"Hey Quadro, bring me some water" - Apple unified memory explained

A simple guide to what it is, how it works and what are the benefits for us, professionals. Spoiler - it's big enough deal to diss Nvidia!

With the announcement of Apple's new M1 SoC lineup, aimed squarely at the professionals, it's worth discussing what makes those puppies so powerful, even at their relative infancy. I'll try to break it down in the least technical way, so everybody can understand the benefits.

What is SoC and why it matters?

SoC stands for system-on-chip and as of recently, it used to describe only smartphone processors. The idea behind an SoC is the integration of major components like CPU, GPU, RAM, I/O controller/Video encoders and decoders/Hardware security/Machine learning (AI) on a single chip or even vertically stacked on a single silicon die.

Such a close integration will allow those modules to communicate faster and more efficiently with each other than if they were separate components on a motherboard. This is the major benefit of the mobile ARM architecture, along with the provided energy efficiency. Apple has been bragging for years how their A-series chips have become faster watt-per-watt, compared to a PC CPU and their M1 series is now the living proof.

Access and bandwidth

But the key words in an ARM chip for laptop/desktop is access! In a classic PC, where every component lies in a separate motherboard slot, access is the major bottleneck. CPU access to memory, CPU access to GPU memory, GPU access to CPU and vice-versa. It needs bandwidth!

So things like Infinity Fabric, PCI Express lanes and separate GPU memory should exist. And their speed is a major limiting factor to tap in some extra performance. Worse still - PCI Express lanes are needed for the current I/O set, so it's not uncommon that your ports suffer from those limits.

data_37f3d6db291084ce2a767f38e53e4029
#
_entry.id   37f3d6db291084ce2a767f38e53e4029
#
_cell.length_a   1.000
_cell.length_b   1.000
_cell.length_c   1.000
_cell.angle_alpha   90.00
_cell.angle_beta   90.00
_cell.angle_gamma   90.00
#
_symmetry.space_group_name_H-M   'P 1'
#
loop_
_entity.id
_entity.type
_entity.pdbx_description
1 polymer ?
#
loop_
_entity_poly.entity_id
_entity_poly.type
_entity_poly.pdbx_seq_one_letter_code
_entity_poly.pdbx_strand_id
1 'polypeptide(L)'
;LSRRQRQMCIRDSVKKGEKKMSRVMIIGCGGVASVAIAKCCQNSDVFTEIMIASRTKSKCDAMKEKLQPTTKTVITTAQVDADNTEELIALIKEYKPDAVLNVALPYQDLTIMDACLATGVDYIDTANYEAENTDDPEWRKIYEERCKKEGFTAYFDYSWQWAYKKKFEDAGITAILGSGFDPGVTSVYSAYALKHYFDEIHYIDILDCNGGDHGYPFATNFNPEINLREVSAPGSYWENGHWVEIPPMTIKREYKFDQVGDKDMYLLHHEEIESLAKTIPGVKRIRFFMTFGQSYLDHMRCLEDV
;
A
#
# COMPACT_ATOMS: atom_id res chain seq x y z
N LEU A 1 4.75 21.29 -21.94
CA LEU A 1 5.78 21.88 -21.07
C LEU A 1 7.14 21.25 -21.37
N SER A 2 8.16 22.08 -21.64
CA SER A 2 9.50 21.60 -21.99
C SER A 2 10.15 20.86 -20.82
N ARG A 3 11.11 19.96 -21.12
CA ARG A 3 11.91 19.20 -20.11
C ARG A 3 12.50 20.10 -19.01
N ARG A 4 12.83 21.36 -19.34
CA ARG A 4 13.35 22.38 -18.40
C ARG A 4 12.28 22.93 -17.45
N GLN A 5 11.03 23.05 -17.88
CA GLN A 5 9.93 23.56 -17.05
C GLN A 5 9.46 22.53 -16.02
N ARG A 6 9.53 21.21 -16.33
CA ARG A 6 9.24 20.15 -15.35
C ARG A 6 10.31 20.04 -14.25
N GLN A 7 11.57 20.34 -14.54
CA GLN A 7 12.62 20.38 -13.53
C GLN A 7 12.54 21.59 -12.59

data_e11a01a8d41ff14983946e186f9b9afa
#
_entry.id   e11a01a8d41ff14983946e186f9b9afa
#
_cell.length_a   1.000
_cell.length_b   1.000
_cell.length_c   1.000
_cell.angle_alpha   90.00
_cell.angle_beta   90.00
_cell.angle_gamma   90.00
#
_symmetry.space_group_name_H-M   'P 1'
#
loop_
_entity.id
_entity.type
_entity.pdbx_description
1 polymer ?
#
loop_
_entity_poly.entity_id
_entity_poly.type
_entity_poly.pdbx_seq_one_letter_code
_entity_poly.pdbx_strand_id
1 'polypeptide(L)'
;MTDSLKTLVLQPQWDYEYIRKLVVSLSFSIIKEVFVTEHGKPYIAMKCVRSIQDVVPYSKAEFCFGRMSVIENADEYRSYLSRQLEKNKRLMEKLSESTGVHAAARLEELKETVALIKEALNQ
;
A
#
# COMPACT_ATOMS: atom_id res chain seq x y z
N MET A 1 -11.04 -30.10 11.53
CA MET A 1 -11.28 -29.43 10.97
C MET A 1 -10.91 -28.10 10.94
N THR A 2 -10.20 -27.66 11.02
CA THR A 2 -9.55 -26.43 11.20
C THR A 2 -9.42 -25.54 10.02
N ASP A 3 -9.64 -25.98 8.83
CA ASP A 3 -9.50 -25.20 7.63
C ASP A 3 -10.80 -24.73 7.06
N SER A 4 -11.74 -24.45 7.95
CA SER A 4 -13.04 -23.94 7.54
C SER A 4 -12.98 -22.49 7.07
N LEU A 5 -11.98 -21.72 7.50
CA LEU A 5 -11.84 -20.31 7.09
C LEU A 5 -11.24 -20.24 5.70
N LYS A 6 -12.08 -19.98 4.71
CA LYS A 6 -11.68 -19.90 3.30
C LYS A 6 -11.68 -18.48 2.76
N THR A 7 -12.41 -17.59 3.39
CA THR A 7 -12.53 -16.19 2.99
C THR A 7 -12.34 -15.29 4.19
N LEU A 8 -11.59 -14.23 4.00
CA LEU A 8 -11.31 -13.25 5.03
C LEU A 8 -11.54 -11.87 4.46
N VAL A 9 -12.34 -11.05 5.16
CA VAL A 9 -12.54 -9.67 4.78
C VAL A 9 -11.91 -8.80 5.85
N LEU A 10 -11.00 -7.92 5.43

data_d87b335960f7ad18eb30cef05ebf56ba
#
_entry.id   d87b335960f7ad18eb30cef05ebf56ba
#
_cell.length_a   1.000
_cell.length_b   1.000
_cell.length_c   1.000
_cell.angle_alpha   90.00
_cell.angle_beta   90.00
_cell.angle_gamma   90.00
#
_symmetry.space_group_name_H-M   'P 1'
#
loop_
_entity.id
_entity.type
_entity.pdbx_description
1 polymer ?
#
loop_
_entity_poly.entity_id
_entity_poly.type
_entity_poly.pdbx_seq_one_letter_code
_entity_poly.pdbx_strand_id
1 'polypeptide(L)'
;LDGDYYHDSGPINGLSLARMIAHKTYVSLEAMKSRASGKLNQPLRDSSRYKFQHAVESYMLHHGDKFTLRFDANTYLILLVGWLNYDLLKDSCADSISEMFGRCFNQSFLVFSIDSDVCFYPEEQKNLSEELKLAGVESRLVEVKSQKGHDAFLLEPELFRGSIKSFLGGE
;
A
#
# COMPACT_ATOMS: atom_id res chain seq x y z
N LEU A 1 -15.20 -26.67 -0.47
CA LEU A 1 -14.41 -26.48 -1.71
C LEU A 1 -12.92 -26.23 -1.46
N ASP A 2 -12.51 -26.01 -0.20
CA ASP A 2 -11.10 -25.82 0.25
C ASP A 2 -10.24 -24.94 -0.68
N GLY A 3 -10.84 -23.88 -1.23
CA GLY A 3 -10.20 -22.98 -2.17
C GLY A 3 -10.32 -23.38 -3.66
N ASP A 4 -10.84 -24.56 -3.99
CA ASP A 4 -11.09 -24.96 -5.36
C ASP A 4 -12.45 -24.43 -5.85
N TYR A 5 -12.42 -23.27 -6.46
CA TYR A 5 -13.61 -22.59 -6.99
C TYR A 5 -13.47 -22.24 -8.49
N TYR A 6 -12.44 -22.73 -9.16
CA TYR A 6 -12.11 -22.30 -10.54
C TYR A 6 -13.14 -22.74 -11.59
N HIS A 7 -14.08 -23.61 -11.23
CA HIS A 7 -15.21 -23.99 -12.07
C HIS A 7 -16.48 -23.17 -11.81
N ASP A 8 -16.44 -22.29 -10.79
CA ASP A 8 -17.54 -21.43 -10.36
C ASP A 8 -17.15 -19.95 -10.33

The greatest roommate

While the memory of the new M1 Pro/Max is a separate entity, sitting just next to the SoC's silicon die, they share a package (and power), so the access is immediate, no matter what needs this memory. No need for anything fancy or technical - the Unified memory is within reach and can move data back and forth much faster.

Remember those pesky RAM sticks for your desktop PC? The fastest speed for DDR4 out of the box to move data between it and the CPU is around 35.2 GB/s for a super high-end pair (DDR4 4400). Compare that to 200 GB/s for the M1 Pro and 400 GB/s for the M1 Max! It's a bloodbath - there's no other word for it...

Graphics Beast

While we have to wait for DDR version 42 to catch up eventually, things are even more impressive when it comes to GPU access. Let's start with the PC world first. Imagine how a video editing runs. The CPU first receives all the instructions for the software and then offloads the data that the GPU needs to the graphics card. The graphics card then takes all that data and works on it within its own processor (the GPU) and built-in video memory.

Even if you have a processor with integrated graphics, the GPU typically maintains its own chunk of memory, as does the processor. They both work on the same data independently and then shuffle the results back and forth between their separately occupied memory. It's a process that's gotta happen multiple times per second and bandwidth, as well as access are a huge limiting factor.

Dreams do come true!

If you drop the requirement to move data back and forth, it’s easy to see how keeping everything in the same virtual engine bay could improve performance. This is the mastery of the ARM architecture and the Unified memory. Both the CPU and the GPU have equal access to the whole memory in every way, being size or speed. And since both (in ARM) are sharing an instruction set, there's no the need to go back and forth, and also there's no need for translating instructions.

In an occupied chunk of memory, the CPU and the GPU can read the same data and share access with the other modules as well, say the ProRes video encoder. And you can't go more Pro than that! Take Nvidia Quadro professional graphics card series for example. The fastest sample out there are roughly on par with those 400 GB/s for memory access, but then they top 24 gigs of memory. Two will come at 48 gigs, but then the access between GPUs and memories gets even more complicated.

If you're a creative professional (and I have no doubts that you are), at some point in your workflow you will need a lot of video memory, because working with high resolution and ever higher bitrates is getting seriously demanding. We came to the point, where a mobile architecture from Apple is able to put two Quadro cards to shame, having access to 64 gigs of video memory at a comparable bandwidth, with less latency and simpler GPU-to-CPU communication. Your Maxon Cinema 4D project can finally be completed with unprecedented graphic levels, without the need for you to make any compromises.

I'm sorry Quadro - you've had it...

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